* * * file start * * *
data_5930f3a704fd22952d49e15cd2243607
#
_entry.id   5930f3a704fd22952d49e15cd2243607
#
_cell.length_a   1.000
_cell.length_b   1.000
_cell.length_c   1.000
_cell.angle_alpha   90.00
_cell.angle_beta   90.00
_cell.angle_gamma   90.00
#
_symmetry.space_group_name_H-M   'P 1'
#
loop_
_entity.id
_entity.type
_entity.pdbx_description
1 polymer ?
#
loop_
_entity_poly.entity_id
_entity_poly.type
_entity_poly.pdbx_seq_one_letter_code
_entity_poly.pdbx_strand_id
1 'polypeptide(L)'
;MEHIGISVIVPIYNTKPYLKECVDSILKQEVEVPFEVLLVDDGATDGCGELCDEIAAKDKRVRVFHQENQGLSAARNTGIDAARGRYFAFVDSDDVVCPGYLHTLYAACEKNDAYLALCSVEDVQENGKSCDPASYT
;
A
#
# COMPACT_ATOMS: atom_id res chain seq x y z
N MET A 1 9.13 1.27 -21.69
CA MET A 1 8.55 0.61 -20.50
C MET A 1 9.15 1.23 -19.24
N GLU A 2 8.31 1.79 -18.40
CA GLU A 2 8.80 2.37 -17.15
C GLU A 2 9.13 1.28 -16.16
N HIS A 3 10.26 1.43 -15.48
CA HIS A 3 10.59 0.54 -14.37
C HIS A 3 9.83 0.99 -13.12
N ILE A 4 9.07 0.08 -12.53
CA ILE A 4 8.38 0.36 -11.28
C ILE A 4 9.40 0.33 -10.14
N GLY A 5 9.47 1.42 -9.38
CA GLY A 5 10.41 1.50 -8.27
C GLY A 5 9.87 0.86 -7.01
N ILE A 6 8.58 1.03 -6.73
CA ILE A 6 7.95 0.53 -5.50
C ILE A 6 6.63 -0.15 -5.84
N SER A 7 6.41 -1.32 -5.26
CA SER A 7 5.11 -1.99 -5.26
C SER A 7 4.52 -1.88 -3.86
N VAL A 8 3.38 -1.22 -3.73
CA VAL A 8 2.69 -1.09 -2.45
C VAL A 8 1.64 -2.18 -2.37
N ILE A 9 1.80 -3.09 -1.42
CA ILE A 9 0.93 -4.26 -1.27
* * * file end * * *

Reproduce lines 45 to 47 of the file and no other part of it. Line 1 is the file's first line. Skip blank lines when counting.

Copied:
C GLY A 5 9.87 0.86 -7.01
N ILE A 6 8.58 1.03 -6.73
CA ILE A 6 7.95 0.53 -5.50